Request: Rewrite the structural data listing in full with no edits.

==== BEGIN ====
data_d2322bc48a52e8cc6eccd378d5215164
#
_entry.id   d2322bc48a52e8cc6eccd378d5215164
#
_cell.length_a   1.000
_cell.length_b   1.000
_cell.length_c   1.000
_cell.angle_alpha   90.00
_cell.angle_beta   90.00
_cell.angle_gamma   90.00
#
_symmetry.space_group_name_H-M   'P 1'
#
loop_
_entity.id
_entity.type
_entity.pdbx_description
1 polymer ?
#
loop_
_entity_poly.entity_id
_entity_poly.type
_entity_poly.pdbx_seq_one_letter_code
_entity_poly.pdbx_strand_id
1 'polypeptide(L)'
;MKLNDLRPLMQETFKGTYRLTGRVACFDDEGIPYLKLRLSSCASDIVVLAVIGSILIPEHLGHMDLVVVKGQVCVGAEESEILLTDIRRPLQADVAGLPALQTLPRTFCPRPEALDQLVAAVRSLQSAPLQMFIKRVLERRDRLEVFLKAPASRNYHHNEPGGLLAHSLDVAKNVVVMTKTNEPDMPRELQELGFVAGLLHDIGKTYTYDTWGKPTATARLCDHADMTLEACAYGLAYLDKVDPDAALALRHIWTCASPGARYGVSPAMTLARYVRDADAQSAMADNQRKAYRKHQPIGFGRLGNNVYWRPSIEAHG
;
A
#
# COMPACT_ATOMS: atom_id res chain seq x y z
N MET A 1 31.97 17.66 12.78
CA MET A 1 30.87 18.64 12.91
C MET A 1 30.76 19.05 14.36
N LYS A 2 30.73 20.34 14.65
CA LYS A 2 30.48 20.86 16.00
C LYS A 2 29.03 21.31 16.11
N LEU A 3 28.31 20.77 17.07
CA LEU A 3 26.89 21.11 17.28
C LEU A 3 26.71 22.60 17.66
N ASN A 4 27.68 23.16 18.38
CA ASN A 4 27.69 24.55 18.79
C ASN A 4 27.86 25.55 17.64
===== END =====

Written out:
data_d2322bc48a52e8cc6eccd378d5215164
#
_entry.id   d2322bc48a52e8cc6eccd378d5215164
#
_cell.length_a   1.000
_cell.length_b   1.000
_cell.length_c   1.000
_cell.angle_alpha   90.00
_cell.angle_beta   90.00
_cell.angle_gamma   90.00
#
_symmetry.space_group_name_H-M   'P 1'
#
loop_
_entity.id
_entity.type
_entity.pdbx_description
1 polymer ?
#
loop_
_entity_poly.entity_id
_entity_poly.type
_entity_poly.pdbx_seq_one_letter_code
_entity_poly.pdbx_strand_id
1 'polypeptide(L)'
;MKLNDLRPLMQETFKGTYRLTGRVACFDDEGIPYLKLRLSSCASDIVVLAVIGSILIPEHLGHMDLVVVKGQVCVGAEESEILLTDIRRPLQADVAGLPALQTLPRTFCPRPEALDQLVAAVRSLQSAPLQMFIKRVLERRDRLEVFLKAPASRNYHHNEPGGLLAHSLDVAKNVVVMTKTNEPDMPRELQELGFVAGLLHDIGKTYTYDTWGKPTATARLCDHADMTLEACAYGLAYLDKVDPDAALALRHIWTCASPGARYGVSPAMTLARYVRDADAQSAMADNQRKAYRKHQPIGFGRLGNNVYWRPSIEAHG
;
A
#
# COMPACT_ATOMS: atom_id res chain seq x y z
N MET A 1 31.97 17.66 12.78
CA MET A 1 30.87 18.64 12.91
C MET A 1 30.76 19.05 14.36
N LYS A 2 30.73 20.34 14.65
CA LYS A 2 30.48 20.86 16.00
C LYS A 2 29.03 21.31 16.11
N LEU A 3 28.31 20.77 17.07
CA LEU A 3 26.89 21.11 17.28
C LEU A 3 26.71 22.60 17.66
N ASN A 4 27.68 23.16 18.38
CA ASN A 4 27.69 24.55 18.79
C ASN A 4 27.86 25.55 17.64